29 Jul KILLARNEY CHARACTERS: BRIAN PEEK
Brian Peek (Peekus Minimus!), the Godfather of the Killarney commentary team for many years, was much more than a commentator – he was a successful racing driver, a kart designer and builder, a timekeeper, one of the founding fathers of the WPMC marshals and above all else, an Alfa Romeo enthusiast of note.
A little man with a big heart, he knew all the motocross riders by name – with or without their helmets on! – and for some years he sponsored the trophies for the Blind Navigators Rally. But what most people don’t know is that he even helped to build the Killarney circuit as we know it.
Brian Peek was born on 9 March 1937 in Walthamstow, in north-east London. His family emigrated to South Africa in 1948, where his father set up a successful packaging business. Brian attended SACS until Standard 8 (Grade 10) and finished his schooling at a technical school, preparatory to joining his father as a workshop technician.
As a boy, Brian had always been fascinated by speedway racing, but his father forbade from taking part on the grounds that it was too dangerous. His first car was a Renault Dauphine, which he entered secretly for a few races at the then 1.65 kilometre triangular, Killarney circuit in the late 1950s under the name A N Other.
When the current circuit was laid out in 1960 the racing drivers were asked to help with clearing the bush for the new track. Hacking fynbos is, of course, thirsty work, and those Saturday bush-clearing sessions ended in some legendary parties, fueled by copious quantities of high-octane libations.
Brian was among the volunteers, and it was at one of these Killarney social functions that he met a West Coast farmer’s daughter named Helena Maria Goosen. This was way too much for Brian’s English tongue so Marie she became, and Marie she stayed.
In 1960 the Dauphine made way for a sportier Dauphine Gordini. This was a proper piece of kit in the right hands and soon the inevitable happened – Brian won a race and got his picture in the papers.
Equally inevitably, his father saw it and an almighty row ensued – not so much because Brian had gone racing against his father’s wishes but because the Gordini was not prepared to Peek Senior’s exacting standards.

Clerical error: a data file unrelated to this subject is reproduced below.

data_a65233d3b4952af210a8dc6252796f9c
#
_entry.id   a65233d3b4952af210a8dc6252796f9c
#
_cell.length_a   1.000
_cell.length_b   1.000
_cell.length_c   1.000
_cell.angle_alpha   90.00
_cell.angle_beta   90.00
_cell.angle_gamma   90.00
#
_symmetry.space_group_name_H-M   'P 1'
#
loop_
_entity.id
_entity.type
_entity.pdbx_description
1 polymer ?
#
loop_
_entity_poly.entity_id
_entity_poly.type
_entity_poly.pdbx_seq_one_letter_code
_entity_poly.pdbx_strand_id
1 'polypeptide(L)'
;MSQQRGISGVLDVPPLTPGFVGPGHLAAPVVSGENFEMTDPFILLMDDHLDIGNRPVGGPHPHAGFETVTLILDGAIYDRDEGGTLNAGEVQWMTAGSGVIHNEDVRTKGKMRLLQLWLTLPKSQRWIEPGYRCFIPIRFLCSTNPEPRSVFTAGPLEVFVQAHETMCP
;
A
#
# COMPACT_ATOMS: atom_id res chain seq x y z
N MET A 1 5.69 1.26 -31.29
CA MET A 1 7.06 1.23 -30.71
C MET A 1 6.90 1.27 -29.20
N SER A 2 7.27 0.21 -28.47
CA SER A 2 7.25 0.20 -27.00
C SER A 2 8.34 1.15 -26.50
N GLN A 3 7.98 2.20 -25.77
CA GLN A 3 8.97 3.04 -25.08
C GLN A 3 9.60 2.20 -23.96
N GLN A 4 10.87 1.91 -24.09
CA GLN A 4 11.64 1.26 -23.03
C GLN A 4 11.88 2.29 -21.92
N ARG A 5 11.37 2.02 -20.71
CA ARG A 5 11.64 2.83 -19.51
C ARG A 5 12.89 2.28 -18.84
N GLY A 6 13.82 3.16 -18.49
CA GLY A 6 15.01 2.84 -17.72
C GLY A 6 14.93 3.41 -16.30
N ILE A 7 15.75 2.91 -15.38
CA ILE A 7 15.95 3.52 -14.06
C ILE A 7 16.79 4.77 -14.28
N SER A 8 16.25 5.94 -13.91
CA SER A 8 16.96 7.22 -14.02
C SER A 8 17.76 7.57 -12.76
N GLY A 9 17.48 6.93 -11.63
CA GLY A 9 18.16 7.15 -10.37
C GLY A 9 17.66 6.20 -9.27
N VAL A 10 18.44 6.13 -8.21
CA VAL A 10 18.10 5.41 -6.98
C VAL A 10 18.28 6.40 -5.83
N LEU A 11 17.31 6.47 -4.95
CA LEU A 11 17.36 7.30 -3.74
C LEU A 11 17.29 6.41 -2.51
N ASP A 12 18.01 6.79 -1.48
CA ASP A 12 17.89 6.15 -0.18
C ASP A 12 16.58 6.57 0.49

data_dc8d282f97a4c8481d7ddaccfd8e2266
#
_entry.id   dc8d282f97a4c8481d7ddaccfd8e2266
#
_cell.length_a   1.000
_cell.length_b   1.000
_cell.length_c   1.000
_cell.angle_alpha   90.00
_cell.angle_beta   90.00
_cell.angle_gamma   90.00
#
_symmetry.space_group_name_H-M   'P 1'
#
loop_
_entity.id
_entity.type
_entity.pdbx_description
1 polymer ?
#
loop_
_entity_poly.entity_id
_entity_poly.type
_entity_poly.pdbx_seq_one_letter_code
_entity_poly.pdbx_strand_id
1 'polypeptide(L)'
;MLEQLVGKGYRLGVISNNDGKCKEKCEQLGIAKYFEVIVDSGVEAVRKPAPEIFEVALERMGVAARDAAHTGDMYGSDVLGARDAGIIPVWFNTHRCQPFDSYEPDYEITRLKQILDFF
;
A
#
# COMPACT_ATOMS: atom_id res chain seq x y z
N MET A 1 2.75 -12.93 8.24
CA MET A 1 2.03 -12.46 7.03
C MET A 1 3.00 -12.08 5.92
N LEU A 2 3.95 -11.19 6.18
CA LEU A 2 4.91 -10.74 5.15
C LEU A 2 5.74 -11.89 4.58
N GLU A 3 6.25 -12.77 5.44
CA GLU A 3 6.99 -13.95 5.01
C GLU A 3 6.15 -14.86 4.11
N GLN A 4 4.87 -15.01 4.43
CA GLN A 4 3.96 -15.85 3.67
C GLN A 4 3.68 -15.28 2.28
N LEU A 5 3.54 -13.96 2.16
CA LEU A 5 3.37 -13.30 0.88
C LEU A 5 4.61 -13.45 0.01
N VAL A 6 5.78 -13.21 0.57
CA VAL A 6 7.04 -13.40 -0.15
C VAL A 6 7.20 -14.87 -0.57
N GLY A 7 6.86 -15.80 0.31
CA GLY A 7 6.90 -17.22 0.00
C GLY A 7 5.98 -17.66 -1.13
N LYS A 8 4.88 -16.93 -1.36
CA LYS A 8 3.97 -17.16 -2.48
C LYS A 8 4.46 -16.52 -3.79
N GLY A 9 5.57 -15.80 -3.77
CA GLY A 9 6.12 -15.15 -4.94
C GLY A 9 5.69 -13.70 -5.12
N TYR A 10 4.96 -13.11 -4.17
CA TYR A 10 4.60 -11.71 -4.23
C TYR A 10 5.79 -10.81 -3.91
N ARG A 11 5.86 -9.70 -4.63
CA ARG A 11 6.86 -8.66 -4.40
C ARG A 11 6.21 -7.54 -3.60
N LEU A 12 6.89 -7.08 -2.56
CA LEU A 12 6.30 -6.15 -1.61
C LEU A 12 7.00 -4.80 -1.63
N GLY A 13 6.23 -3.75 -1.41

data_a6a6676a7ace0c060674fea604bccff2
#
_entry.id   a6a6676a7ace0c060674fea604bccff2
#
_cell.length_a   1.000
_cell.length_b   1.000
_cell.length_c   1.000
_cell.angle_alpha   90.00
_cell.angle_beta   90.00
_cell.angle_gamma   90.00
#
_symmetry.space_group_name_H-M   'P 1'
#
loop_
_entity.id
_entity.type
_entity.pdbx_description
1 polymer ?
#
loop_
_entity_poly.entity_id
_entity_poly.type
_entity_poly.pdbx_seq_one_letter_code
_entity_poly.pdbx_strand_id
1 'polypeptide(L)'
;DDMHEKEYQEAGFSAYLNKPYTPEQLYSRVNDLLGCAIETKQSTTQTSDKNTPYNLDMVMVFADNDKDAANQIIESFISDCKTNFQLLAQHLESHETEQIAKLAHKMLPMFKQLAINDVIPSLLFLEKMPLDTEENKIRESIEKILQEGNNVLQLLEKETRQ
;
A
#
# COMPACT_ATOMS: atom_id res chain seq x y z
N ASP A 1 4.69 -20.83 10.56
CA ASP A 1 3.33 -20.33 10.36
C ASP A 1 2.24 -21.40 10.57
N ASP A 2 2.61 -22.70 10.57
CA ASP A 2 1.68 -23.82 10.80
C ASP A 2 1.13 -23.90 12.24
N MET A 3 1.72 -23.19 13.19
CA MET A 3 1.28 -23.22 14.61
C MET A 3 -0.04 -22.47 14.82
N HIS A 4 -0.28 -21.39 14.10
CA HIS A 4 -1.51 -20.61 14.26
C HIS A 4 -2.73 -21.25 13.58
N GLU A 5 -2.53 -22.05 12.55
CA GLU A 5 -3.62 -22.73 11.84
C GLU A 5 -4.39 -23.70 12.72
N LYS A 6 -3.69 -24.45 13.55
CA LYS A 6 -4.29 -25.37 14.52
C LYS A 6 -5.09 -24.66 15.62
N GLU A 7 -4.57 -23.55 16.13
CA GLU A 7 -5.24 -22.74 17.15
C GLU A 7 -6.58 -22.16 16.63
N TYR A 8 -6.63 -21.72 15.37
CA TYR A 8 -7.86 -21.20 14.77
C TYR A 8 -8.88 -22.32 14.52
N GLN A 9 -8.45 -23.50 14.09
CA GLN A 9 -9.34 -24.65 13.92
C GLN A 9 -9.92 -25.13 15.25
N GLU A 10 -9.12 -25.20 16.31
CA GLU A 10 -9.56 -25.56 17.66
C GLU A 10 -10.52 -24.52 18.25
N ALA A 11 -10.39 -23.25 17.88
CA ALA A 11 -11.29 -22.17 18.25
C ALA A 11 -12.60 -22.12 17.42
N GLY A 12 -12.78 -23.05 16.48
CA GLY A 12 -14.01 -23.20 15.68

At his insistence it was pulled into the workshop, the engine stripped and ‘blueprinted’, and a handmade free-flow exhaust fitted. The car became even more competitive, and Brian enjoyed a moderately successful racing career for the next few years.
In September 1964, however, he traded in his competition licence for a marriage licence; he and Marie were soon joined by Michael in 1965 and Derek in 1968.
Nevertheless, Brian wasn’t about to give up motorsport altogether, and he soon became involved in the new sport of karting. He raced a 100cc McCullough-powered kart himself initially, but when Michael was six years he became a ‘racing dad’.
He devised a new and improved way of mounting a 50cc Soloped engine in a standard frame, producing a kart so much faster than the opposition that Michael qualified on pole for his very first race. For the next two years Michael was practically unbeatable in the 50cc class and won two Western Province karting titles, but when the time came to move up to the 100cc class he lost interest.
By this stage, however, Brian had become even more deeply involved in the sport, first as a karting timekeeper, where he devised a handicapping system that was used for many years, and later as a flag marshal because, as he said himself, he “liked to be in the middle of the action”. Timekeeping for karts was taken over by Marie and the handicapping system by a schoolgirl named Arlene van Tubbergh.
Brian later became a flag marshal on the main circuit as well, and eventually, chairman of the marshals’ section – the only person ever to hold this position without being Chief Marshal at the same time, “because he had remarkable talents in the fund-raising department”, according to a fellow marshal who shall remain nameless for his own protection.
In 1972 Brian bought his first Alfa Romeo, a two-litre Alfetta Berlina, and soon became a dedicated Alfaholic and a staunch member of the Cape Alfa Romeo Club, where among other things, he helped judge many of their concours competitions.
The defining moment of Brian’s motorsport career, however, came when he was recruited as a commentator in the mid-1970s by the legendary Rodney Goldberg, who knew a good thing when he heard one.
Never at a loss for words, with his clear, slightly gravelly North London voice and phenomenal memory for names and faces Brian proved to be a natural on the mike. A regular in the old commentary box on top of the Dunlop Bridge over the start/finish straight at Killarney, by 1980 Brian was also commentating full-time at both Junior and Senior Motocross.
He didn’t miss a motocross event in the Western Cape in more than two decades, as well as travelling all over South Africa to commentate at National Motorcross events – and even found time to marshal at rallies, usually with Marie at his side.
In 1984 he was joined in the commentary box by younger son Derek, who was then 16, and the two soon became known as the ‘Twin Peeks’. For the next two decades they were an on-the-mike tag team at every regional (and almost all national) motocross events.
Brian led the commentary team at Killarney for more than 30 years, until his sudden and untimely passing from a heart attack in March 2016. A little man with a huge heart – and voice! – motorsport was his life, and through motorsport he contributed to the lives of everybody in the Killarney family.